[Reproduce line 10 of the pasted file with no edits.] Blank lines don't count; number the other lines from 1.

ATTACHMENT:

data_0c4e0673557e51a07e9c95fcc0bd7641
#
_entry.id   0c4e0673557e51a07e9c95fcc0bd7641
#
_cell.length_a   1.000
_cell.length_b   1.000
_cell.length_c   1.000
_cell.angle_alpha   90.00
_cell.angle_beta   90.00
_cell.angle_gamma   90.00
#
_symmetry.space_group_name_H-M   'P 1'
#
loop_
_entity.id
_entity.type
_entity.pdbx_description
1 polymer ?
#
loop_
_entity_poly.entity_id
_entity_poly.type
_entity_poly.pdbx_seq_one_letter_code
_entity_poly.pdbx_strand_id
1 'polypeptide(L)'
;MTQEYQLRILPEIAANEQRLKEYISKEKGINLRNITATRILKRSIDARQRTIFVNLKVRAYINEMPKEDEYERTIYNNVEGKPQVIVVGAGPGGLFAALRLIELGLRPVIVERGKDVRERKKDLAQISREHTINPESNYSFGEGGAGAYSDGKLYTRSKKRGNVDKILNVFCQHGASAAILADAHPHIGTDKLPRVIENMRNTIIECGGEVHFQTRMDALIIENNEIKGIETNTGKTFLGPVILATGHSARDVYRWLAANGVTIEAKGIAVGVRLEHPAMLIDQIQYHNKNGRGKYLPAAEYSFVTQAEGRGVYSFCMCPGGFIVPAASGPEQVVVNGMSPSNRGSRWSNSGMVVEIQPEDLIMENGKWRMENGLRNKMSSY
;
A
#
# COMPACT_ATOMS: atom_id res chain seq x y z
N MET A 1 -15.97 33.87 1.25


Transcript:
_cell.angle_gamma   90.00